That’s why I think the considerable number of actual deaths in this final volume ended up feeling a little hollow to me. Mad-Eye, Lupin and Tonks died off the page, with Harry and the gang only hearing about their deaths after the fact. Fred Weasley also kind of got it in a hurry. Seeing the deaths, as we saw Sirius’s and Dumbledore’s, for example, might have given each sacrifice more weight as opposed to being just another ticker on the body count. The idea of their deaths is tragic, but there was so much going on that we never had time to feel the losses. How tragic would it have been to have read a scene where Lupin and Tonks protected each other in vain until their final breaths, knowing they’d never get to see the life of their recently born son? Instead, all we get is a quick sentence saying that their lifeless bodies are arranged on the floor beside Fred Weasley’s. As for Fred, I’d have liked to have seen more of him and George fighting alongside each other, or the moment where George realized that all the tricks and pranks in the world weren’t going to save his best friend and brother.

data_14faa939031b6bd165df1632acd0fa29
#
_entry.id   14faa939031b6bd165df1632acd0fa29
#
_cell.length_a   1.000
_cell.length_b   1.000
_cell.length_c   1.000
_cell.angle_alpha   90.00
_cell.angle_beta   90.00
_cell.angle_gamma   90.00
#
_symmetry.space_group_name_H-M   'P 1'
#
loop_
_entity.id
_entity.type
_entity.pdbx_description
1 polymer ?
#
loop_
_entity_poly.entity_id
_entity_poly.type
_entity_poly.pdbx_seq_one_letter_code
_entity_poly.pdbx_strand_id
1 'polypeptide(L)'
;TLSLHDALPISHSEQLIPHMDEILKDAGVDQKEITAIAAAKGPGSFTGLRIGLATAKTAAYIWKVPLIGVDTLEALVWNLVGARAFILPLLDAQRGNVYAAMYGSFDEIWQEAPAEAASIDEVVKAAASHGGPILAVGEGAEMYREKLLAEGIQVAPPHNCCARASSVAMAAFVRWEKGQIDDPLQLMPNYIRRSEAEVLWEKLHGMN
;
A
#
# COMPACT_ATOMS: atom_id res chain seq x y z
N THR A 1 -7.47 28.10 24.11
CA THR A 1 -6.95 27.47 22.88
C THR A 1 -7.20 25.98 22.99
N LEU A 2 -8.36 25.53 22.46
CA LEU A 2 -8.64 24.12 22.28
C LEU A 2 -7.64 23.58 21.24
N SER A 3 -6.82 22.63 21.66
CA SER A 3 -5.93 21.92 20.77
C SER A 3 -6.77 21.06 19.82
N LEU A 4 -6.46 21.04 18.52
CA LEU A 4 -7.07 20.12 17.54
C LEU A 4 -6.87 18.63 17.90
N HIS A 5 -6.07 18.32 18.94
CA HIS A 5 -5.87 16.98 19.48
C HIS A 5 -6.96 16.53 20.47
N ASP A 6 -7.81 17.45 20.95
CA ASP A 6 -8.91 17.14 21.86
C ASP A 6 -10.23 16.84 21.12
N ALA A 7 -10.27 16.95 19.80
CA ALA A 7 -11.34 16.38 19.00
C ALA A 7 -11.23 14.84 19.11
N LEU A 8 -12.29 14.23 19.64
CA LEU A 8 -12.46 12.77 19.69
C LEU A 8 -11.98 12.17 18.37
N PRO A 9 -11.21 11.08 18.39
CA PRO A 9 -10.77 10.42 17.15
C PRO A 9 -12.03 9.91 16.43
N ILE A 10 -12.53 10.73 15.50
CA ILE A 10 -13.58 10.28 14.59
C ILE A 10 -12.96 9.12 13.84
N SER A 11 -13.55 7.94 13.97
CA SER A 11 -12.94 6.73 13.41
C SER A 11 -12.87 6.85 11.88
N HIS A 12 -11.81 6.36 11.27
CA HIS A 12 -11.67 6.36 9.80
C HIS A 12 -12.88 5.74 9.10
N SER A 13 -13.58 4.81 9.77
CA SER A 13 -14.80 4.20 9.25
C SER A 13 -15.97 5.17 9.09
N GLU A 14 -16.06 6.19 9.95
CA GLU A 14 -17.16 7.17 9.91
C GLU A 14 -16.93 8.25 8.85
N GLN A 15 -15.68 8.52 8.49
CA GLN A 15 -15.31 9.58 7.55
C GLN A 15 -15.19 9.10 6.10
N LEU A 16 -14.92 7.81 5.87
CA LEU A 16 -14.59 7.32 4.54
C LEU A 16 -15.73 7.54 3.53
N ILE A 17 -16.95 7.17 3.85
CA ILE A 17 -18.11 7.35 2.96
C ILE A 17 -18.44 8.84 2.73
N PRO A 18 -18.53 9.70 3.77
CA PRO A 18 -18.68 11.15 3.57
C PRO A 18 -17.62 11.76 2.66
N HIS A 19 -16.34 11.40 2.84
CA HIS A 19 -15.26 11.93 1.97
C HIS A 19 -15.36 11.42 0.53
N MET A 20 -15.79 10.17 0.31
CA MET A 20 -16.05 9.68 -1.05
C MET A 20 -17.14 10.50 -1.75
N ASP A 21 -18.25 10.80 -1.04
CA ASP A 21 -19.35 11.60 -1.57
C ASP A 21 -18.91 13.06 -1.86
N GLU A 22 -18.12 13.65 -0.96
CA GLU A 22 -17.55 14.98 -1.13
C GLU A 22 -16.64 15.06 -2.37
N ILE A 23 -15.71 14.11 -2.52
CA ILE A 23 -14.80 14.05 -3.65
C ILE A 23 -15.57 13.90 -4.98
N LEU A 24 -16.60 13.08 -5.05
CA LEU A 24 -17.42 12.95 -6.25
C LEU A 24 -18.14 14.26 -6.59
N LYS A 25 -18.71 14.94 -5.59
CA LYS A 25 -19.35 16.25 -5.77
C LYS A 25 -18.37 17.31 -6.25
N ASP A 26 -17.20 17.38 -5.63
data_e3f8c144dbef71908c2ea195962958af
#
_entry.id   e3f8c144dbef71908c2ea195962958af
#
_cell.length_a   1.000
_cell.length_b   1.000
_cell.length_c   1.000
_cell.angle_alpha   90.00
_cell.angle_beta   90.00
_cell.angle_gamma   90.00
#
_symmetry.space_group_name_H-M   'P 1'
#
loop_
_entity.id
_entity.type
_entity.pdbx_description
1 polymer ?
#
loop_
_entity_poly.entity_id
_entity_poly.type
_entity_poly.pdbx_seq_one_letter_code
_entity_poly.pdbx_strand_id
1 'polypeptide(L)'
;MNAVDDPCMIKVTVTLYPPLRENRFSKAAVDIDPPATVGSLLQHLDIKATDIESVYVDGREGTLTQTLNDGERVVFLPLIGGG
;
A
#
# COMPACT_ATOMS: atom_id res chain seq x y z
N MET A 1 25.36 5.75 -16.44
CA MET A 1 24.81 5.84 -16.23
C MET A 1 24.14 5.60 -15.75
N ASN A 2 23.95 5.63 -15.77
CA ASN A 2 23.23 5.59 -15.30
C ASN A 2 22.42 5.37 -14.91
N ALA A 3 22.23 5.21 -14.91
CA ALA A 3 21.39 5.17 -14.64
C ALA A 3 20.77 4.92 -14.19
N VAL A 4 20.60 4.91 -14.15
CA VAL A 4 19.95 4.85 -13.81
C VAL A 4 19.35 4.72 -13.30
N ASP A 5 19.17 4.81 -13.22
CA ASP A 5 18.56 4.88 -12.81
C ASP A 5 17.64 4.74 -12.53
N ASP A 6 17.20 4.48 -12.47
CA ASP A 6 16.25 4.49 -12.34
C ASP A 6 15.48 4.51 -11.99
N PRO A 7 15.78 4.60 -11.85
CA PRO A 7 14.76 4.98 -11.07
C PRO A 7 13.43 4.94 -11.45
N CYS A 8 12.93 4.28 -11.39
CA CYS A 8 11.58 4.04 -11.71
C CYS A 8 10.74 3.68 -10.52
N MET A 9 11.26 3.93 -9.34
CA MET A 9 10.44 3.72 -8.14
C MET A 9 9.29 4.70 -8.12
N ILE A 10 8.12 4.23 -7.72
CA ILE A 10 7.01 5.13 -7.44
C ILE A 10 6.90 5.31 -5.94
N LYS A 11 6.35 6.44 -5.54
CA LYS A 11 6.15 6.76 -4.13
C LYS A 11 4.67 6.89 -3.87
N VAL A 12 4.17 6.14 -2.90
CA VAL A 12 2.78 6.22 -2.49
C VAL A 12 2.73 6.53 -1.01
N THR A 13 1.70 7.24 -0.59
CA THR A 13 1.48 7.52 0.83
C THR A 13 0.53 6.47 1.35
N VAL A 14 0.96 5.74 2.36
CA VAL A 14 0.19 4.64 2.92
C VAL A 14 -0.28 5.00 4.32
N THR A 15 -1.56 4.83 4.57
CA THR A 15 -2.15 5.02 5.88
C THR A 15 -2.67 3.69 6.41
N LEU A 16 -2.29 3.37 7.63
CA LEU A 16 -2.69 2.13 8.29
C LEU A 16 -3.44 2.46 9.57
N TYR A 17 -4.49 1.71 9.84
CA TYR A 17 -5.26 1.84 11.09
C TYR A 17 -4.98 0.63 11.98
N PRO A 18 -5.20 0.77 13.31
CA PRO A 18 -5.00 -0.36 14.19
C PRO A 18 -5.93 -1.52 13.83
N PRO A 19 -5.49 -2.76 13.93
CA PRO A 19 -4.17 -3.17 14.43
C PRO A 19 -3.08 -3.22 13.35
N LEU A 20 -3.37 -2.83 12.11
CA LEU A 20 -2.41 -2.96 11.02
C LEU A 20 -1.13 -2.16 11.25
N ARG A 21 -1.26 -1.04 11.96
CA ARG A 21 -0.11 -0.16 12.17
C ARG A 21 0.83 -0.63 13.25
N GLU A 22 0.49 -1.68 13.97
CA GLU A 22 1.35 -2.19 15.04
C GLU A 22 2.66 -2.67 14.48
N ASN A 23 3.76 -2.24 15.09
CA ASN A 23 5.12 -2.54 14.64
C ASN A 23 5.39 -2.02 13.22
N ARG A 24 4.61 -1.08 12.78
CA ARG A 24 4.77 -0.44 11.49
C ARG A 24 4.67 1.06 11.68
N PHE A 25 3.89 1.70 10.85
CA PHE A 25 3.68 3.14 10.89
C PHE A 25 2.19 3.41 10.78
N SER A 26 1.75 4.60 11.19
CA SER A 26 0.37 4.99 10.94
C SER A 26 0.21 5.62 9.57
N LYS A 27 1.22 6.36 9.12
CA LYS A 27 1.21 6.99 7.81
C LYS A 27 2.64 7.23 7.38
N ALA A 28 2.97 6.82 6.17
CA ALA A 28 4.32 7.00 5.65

The death I felt the most was Dobby’s heroic interception of the knife meant for Harry. And I was pleasantly surprised when Mrs. Weasley called Bellatrix a “bitch” before delivering upon her that last big magic whammy.

There’s certainly no lack of action in the book. It’s beyond awesome when Hermione drops the second floor of Mr. Lovegood’s house on top of the Death Eaters in the kitchen below while still in the process of Disapparating herself, Ron and Harry off of it. The siege on Hogwarts, with giants and centaurs and creatures and ghosts and wizards wrapped in furious melee, is going to cost half a billion dollars if they hope to do it any justice in the movie version.